Light shone on flare use
Flares have a very serious purpose and there are severe penalties for improper use.
Do not leave flares in your boat when it is not in use, and keep them away from children because they can be a danger.
Distress flares have two distinct purposes: to attract attention over long distances and to pinpoint the location of the vessel in trouble.
The use of distress flares indicates there is a grave and imminent danger to life or a vessel.
Handheld red: This type of flare is handheld, gives off white/grey smoke and is visible up to about three miles in daylight or at night. They are ideal for inshore uses and should only be used if you are within sight of land, a boat or a plane. If you cannot see them, then a parachute flare might be the best choice.
Handheld flares should be restricted until a rescue craft or plane is sighted.
Orange smoke: These may be handheld or floating, have a range of one to three miles and are very effective in daylight. Once a potential rescuer is identified, the flare is best used to mark your position and to show the wind direction as in the use of helicopter rescues.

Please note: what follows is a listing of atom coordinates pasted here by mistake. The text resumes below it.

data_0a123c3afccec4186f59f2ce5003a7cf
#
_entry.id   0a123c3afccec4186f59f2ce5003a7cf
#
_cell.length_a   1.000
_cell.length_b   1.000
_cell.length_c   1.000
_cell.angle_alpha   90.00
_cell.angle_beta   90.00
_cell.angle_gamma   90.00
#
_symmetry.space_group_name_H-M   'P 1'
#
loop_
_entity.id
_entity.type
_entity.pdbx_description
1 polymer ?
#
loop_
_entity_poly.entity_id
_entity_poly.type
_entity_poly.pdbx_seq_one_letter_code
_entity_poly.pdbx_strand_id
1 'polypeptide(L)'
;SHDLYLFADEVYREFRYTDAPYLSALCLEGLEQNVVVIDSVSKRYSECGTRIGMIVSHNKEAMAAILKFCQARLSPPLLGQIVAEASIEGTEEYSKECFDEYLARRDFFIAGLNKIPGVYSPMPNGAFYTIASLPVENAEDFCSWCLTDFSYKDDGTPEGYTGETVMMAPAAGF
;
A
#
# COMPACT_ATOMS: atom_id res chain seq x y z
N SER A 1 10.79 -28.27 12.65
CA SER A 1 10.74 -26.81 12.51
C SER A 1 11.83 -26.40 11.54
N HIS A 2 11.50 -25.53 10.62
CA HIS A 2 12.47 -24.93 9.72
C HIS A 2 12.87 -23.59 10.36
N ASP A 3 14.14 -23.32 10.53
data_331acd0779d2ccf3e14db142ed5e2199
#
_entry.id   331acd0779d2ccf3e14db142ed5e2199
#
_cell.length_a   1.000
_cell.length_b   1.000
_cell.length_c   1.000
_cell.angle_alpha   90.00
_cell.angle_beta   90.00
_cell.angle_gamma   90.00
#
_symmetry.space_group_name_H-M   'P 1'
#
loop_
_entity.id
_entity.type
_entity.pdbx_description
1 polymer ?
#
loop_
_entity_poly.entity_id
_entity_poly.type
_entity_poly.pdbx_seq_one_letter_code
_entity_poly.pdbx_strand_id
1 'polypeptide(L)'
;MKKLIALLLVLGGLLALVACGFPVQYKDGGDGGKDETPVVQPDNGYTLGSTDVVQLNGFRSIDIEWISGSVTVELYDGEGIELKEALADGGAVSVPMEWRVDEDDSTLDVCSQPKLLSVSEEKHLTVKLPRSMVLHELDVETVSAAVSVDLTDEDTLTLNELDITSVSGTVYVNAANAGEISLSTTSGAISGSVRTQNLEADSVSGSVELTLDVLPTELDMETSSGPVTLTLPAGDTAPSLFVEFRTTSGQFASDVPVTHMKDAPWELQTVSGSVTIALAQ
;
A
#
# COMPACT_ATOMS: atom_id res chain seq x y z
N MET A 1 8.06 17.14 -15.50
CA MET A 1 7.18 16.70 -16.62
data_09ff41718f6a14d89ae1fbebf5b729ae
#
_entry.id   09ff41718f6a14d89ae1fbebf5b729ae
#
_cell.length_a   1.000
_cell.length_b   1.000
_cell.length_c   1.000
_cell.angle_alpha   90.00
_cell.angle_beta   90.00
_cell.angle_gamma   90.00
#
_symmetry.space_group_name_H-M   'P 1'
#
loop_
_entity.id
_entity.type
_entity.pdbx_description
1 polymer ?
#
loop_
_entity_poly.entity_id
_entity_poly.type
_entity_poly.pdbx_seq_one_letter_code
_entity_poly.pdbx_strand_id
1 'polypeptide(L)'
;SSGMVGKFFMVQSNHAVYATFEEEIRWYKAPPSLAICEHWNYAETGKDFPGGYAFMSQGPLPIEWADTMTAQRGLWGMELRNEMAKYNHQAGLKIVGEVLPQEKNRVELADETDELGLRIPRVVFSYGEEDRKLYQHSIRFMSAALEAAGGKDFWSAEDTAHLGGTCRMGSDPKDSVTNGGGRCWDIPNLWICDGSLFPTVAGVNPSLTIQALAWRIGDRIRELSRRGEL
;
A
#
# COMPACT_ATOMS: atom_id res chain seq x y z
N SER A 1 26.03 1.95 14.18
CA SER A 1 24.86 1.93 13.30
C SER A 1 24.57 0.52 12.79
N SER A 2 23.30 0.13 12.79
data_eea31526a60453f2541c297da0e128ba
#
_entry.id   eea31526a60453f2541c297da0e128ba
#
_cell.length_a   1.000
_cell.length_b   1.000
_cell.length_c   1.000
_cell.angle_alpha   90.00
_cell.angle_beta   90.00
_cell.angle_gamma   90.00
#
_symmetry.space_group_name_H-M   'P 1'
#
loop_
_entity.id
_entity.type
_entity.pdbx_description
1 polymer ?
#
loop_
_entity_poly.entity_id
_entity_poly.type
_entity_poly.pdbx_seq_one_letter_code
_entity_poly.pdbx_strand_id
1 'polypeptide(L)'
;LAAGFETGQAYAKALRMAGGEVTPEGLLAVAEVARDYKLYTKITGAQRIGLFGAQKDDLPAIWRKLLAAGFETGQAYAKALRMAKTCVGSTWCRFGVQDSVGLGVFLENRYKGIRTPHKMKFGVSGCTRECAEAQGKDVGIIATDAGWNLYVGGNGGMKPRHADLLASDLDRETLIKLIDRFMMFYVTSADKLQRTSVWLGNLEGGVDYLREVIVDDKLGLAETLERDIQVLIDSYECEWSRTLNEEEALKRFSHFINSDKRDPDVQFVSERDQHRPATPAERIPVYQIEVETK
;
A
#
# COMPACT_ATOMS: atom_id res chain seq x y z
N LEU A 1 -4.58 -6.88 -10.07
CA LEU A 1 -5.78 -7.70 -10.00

The smoke can disperse quickly, so try to fire a smoke flare in a sheltered area.
If it is operated from the downwind side of the vessel, the smoke may tend to cling to the boat because of the turbulent air flow around the vessel. If it is safe to do so, choose an elevated position to activate a handheld flare.
Red parachute: These are in effect small but powerful rockets, intended for offshore use, day or night. Flares can rise to around 300m before drifting down with a bright red light on a parachute, leaving behind a clear smoke trail that can be seen over considerable distances.
Because of the height these flares can reach, they can be seen up to about 40km away if the weather is clear enough.
Parachute flares should be fired around 10-15 degrees downwind of the vertical for them to reach optimum height.
For safety, they should be fired clear of any enclosed spaces such as a wheelhouse.